Postgame Spread
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Tuesday, August 02, 2005

Roids    

Still not feelin' the hate.  I'd like to add the following false assumptions to my list of beefs:

  1. We should punish these players retroactively for steroid habits they began in the 80s and 90s.

  2. Great idea.  Hey, maybe the government can raise our taxes retroactively and put everyone in jail for tax evasion.  It wasn't illegal!  You can stop it all now, but holding the players accountable in the 90s for steroid use that was not against the rules is idiotic.  Jayson Stark, who normally does not impress me, is actually the voice of reason in the wake of the positive test.  Kudos to Stark for resisting the urge to point a finger at Palmeiro without implicating the sport at the same time.  His response is the first I've seen that is on-target and bluster-free.  He alone has been wise enough to see (and brave enough to SAY) that the steroid issue isn't a yes/no proposition.  It's a complex case in which the entire sport is guilty.

  3. Chemical enhancers are okay, but steroids aren't.

  4. No, no, no, no, no.  That line is greyer than Bob Uecker's pubic hair.  You're telling me it's OK to cheat with performance enhancers... but not these performance enhancers over here?!?  And we're supposed to look at the roid-heads as cheaters, while everyone else gets off scot free?  It's still cheating whether or not it's got steroids in it.  How is this a clear-cut morality case?  If we're fighting against cheating, the target needs to be ALL performance enhancers.  Then the grey area disappears... if you can't get it at Whole Foods, don't eat it, and if it comes in a syringe, don't shoot it.  Given that there have been controversies in the past over androstenedione, wouldn't you think that baseball would come out against more than just steroids if they were serious about curbing the problem?

    (In defense of baseball, I'm guessing the reason they targeted steroids and not all agents has to do with testing accuracy.  Fair enough... to be honest I much prefer a broke-ass steroids-only system to the World Anti-Doping Agency's system, where you're stripped of your championships for taking NyQuil sixteen months before running the 200m hurdles.  Baseball (and the other sports) would be wise to obey whoever is blackmailing them with WADA-involvement threats, because the day WADA gets involved in American professional sports will be the end of American professional sports.  Pro wrestling will look like a paragon of virtue by comparison.

  5. Raffy testing positive is somehow a "stupid" act on his part, one that could have been easily avoided.

  6. Didn't all the controversy start because young kids were getting addicted to steroids?  Hey moron, steroids are addictive!  You don't just up and stop doing drugs because somebody told you to.  Hence, a guy tries to juke the test instead of stopping with the drugs.  If the "War On Drugs" has taken 20+ years and accomplished nothing, how is three months of media attention going to be any more effective?  So maybe... bear with me, now... we should treat him like someone who has a drug problem!  Whoa, back up the crazy train, right?  But honestly, would we see the same kind of finger-wagging, God-you're-so-stupid reaction if he'd been caught with cocaine?  We might think of him as a druggy from that point on, but how many people would've gotten up on their high horse and shouted "How could he have been so dumb?  He knew there would be testing!!!"  IT'S DRUGS, DUMBASS!!!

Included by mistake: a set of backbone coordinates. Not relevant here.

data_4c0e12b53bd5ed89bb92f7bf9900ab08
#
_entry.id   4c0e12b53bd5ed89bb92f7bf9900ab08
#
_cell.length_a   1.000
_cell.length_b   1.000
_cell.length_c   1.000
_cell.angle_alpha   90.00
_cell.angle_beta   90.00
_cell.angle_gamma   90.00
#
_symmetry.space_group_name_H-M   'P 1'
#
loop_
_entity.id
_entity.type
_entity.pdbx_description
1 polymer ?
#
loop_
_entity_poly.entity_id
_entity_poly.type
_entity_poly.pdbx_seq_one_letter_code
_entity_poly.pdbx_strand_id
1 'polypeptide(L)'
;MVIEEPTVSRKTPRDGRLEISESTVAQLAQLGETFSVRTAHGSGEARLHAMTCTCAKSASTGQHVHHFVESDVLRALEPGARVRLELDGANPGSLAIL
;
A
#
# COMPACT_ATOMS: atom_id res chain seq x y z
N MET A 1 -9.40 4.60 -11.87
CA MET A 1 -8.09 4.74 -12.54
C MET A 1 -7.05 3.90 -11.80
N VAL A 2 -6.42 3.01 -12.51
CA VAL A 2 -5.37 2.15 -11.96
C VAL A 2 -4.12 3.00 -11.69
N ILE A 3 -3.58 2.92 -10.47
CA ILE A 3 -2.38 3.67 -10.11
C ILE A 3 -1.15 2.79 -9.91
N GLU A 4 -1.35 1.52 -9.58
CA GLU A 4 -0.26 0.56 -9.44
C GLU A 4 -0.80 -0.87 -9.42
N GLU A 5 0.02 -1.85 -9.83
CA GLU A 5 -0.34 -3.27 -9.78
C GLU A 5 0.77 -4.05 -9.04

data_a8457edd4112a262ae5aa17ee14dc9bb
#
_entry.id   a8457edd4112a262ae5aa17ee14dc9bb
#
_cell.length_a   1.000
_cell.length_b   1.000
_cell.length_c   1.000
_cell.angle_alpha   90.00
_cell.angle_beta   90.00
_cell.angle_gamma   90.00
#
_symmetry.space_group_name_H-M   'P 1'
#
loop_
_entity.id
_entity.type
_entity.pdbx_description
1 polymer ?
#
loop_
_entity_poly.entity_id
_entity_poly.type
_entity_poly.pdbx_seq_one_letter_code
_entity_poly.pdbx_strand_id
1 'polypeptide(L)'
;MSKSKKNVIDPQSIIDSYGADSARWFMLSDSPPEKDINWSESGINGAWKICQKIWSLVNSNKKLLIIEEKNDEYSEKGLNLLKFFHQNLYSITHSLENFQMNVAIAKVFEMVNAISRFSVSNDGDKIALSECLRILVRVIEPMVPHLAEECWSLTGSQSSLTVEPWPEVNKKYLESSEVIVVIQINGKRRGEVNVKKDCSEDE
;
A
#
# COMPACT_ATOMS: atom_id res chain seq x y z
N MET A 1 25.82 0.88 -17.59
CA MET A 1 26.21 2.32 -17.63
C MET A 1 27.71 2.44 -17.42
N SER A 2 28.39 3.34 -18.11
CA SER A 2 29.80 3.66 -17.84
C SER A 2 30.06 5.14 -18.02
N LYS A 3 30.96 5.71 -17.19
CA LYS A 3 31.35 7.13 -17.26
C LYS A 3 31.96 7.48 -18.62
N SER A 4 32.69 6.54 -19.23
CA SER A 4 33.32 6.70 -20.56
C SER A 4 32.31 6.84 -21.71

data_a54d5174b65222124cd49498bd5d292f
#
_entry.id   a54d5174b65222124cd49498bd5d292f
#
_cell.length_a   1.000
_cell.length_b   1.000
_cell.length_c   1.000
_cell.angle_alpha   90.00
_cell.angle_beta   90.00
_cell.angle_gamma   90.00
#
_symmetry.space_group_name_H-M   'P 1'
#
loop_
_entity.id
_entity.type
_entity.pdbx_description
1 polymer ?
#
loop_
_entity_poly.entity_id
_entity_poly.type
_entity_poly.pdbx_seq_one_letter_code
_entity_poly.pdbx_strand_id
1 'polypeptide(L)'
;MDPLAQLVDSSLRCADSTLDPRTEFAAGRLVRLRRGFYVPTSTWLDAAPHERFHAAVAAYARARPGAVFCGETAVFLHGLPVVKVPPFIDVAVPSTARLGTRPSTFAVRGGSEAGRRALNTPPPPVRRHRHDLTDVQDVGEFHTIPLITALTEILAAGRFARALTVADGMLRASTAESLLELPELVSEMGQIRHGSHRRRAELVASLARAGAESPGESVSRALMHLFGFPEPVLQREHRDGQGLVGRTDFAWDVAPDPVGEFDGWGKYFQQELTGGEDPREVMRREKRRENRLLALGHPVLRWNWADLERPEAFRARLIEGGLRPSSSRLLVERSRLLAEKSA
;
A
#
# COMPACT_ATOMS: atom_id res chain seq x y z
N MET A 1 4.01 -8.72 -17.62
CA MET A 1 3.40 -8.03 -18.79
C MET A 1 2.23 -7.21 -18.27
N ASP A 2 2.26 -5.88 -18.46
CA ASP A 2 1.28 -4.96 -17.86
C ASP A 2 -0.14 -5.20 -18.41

To some extent, the public humiliation is a good thing.  Yes, you need to face the music when you err.  But the judgmental tone of the humiliation sets a shameful example to a generation of young kids.  If you want to maintain the high ground when dealing with, say, a drug addict, shouldn't you show some compassion?  Say, who was that guy who went around having compassion for people regardless of their sins?  Nailed to a cross and died?  Jesus H. Christ, I wish I could remember the guy's name.  It'll come to me later.  Anyway, let's assume (if you haven't already) that Raffy is guilty.  Given how obvious he made himself during the Congressional hearings, how involved he's been in anti-steroid groups since those same hearings, how he came out of the Congress fiasco smelling like roses... and still tested positive... shouldn't that tell us something about how difficult it will be to clean the rest of the game up?  Passing judgments won't solve this problem; showing steroid users a way out will do much more.

I think the smart play for Raffy, apart from coming clean about every last aspect of the testing process and his own defense, is to shut it down for the season and check into rehab, regardless of whether he has a problem.  At this point, and it saddens me to acknowledge this, it doesn't really matter whether he's guilty or innocent, because America (a.k.a. Moronistan) has made up its collective mind.  He hasn't got much of a shot at protecting his legacy unless he demands forgiveness and proves his ability all over again, with what limited time he has left.  He needs to make a grand public display of his intent to get clean, relax in the rehab clinic for a few months, get clean, and concentrate on 2006.  Next season, he comes back for a few months as a mid-season replacement, returning just long enough to show he can hit without the 'roids (which he can) and then call it quits.  Or, alternately, he can go down in history as a goat (again, regardless of actual innocence or guilt).  His choice.  Given that the birth of his power output coincided with Canseco's arrival in Texas, he's not gonna have many defenders.  And if the recent outpouring of bile is any indication, sportswriters aren't going to give him much of a break when it comes to Cooperstown.

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